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I’m writing this from Venezia—or Venice as it’s known in English.
It feels like a dream to be here in this mythical land of canals and gondolas and grand but crumbling palaces. For someone who loves to walk and explore (like me), this city is an urban paradise, full of discoveries at every turn and fantastically free of that noisy, dangerous, carbon-creating, fume-spewing menace—the car.
Last night my husband, daughter and I lost ourselves—literally—in a maze of ravine-like alleys, stone-paved squares, twisty streets, and bridges arching over canals.
We delved down dim, eerie passages, so narrow you couldn’t spread your arms wide, then burst into flowered, lamplit streets where tourists sipped wine at tiny tables. When we finally found our hotel, we were foot-sore but exhilarated.
I love this city already, would return here in a heartbeat, but it’s still a city. Homesick, my thoughts and heart keep returning to where we stayed the entire week before arriving in Venezia: an old stone house nestled beneath a petite hilltop castle in Toscana, or Tuscany (Castello Di Bibbione). I want to go back with a vengeance.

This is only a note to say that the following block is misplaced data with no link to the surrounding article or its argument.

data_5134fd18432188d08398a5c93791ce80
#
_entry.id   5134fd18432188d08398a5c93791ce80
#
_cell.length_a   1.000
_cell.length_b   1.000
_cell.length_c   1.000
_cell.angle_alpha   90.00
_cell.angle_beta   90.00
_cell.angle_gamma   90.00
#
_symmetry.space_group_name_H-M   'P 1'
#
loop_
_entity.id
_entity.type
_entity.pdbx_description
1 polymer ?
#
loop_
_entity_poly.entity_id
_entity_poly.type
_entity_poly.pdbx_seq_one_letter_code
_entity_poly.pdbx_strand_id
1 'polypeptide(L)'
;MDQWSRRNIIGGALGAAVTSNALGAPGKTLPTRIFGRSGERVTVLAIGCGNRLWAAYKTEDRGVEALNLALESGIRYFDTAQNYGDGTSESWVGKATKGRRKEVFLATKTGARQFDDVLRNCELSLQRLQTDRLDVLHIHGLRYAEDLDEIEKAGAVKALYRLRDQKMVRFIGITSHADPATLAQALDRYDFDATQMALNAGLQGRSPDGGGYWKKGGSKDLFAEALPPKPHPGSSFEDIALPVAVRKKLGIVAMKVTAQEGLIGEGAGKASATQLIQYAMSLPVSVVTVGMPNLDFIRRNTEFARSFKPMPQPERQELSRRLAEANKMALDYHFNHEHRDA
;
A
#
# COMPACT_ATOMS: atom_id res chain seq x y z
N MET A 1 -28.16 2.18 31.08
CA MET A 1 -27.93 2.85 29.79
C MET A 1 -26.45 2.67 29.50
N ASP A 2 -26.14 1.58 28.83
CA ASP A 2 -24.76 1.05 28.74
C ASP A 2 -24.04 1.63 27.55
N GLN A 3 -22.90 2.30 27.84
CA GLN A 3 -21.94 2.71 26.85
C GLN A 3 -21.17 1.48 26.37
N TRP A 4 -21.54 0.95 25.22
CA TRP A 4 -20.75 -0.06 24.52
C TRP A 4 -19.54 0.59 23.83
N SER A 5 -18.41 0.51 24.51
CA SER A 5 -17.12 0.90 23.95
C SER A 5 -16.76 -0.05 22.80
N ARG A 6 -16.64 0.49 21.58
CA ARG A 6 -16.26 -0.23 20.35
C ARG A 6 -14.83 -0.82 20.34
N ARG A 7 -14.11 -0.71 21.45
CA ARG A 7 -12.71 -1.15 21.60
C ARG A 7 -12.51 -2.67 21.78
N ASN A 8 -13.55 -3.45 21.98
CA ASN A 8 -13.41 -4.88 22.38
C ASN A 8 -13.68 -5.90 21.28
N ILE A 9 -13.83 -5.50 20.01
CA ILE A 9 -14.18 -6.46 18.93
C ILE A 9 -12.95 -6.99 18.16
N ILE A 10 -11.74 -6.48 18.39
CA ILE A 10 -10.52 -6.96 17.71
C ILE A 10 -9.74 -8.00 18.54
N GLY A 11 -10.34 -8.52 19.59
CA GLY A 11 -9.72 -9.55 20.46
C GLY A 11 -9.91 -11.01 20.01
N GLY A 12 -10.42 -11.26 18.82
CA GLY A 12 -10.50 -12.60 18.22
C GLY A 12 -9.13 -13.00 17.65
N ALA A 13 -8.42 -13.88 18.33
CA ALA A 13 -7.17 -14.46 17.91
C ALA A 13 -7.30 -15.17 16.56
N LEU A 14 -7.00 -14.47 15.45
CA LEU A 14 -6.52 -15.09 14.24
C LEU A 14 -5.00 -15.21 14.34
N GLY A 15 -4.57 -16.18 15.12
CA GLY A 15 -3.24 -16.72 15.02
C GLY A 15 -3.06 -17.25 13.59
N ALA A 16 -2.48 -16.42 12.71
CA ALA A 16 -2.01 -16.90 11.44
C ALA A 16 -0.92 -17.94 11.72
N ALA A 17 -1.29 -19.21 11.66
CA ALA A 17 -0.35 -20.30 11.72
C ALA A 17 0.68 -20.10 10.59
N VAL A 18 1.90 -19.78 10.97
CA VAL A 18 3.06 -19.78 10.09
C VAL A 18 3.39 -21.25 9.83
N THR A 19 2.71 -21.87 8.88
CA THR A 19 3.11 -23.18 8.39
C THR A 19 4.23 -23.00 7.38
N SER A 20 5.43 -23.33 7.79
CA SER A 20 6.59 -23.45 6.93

Every morning, we woke to birdsong and looked out our windows over a brightening
artist’s landscape of Tuscan countryside too beautiful to believe. Nearly every day, we walked a narrow country road (dodging the occasional wild Italian driver) past silver-green olive groves, vibrant vineyards, golden stubble straw fields, enduring stone villas and churches.
Lavender perfumed the air, enticing a mind-boggling array of butterflies, bumblebees, and honeybees. Dark green banks of rosemary, pointed cypresses, lizards lounging in the sun: this piece of Tuscany was very different from our rural home in Washington, and yet not so different. I felt relaxed and comfortable to a degree that, for me, would be impossible within the confines of a city, no matter how wondrous.
When I’m in the country—Italy, France, Mexico, it doesn’t matter where—I feel closer to home.
Wish you were here,
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